But the Russian president’s vigor and determination have been on display in quieter ways during these Winter Olympics — which, for him, have been a long round of visits to officials, athletes’ facilities and sporting events. That’s harder duty than it sounds.
Competitors at the Olympics get nervous knowing that the eyes of the world will be on them for a few minutes. For Putin, that scrutiny extends for the entire 17 days of the games. And many of those eyes are waiting for him to fail.
Although the home-country crowds may be largely on his side, Putin has received much criticism from abroad for the Olympics‘ staggering cost, Russia’s crackdown on dissent and the widely denounced law banning pro-gay “propaganda” to minors. Serious questions have been raised about whether his security forces are capable of fending off threatened attacks by Islamic militants and whether Russia has been cooperating enough with Western governments on protecting fans and athletes.
Through it all, Putin has conducted himself with the slightly chilly aplomb that is his hallmark. During more than a dozen years in power, he’s rarely allowed himself to be spontaneous; those moments when he did were often embarrassing, as when he inexplicably nuzzled a boy on the stomach. But he has learned how to use a choreographed moment to present an image of studied casualness.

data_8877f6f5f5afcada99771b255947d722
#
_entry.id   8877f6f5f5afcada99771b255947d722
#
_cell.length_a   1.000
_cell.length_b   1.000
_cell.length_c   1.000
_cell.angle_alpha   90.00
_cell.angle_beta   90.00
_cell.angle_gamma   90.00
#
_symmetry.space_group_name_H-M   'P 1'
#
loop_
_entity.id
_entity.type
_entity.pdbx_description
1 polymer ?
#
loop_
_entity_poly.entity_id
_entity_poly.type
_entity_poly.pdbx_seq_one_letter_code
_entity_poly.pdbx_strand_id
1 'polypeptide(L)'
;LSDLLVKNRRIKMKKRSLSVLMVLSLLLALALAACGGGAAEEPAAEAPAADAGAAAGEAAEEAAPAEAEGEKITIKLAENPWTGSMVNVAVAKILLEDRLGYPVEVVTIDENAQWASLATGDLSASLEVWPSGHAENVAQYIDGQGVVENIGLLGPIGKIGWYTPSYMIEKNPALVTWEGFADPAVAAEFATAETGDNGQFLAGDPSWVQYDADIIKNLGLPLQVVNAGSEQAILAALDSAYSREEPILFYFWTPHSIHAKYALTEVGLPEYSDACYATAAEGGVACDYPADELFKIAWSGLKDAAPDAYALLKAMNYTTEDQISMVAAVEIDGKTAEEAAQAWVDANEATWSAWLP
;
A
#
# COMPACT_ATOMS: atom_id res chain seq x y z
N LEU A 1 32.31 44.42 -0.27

NO. 1 SPORTS FAN
“He’s clearly a big sports fan, and that adds to that,” said International Olympic Committee spokesman Mark Adams.
Putin’s Sochi appearances may also have helped soften his image to foreigners of a stern autocrat. “It was the first time I’ve seen him smile,” spectator Josh Straub of Red Deer, Alberta, said of the Russian president’s visit to the Canadian team’s headquarters.
But Livia Rickli of Amsterdam wasn’t as willing to buy into his attempts at charm. “In the Netherlands we have the gay thing, so we weren’t such good friends” with Putin, she said. “Now, you know, suddenly he’s there, suddenly he’s nice.”
In a sense, Putin can be seen as an analogue to the athletes on the snow and ice of Sochi. He’s strongly disciplined, consistent, and trained well enough to make the near-impossible look easy. For the duration of the Olympics, he also has to navigate tricky psychological straits — exult in victory, accept defeat gracefully and don’t trash-talk your opponent (or at least, not much).
Putin showed most of those qualities Friday in a “drop-in” visit to USA House, the local U.S. Olympic headquarters. Although Putin has sparred with Washington, sometimes with considerable acrimony, over issues ranging from missiles to human rights to alleged U.S. meddling in Russia, he steered clear of confrontation during his visit, took pains to praise the U.S. team and even noted that Russians love many American hockey players — the sport where the United States and Russia have their biggest rivalry.
If those placating words were a challenge to his competitor’s spirit (this is a man who loves to throw others around in his favorite sport of judo) they also conveniently paralleled Putin’s foreign-policy attempts to portray Russia as a country devoted to peace and respect for all nations.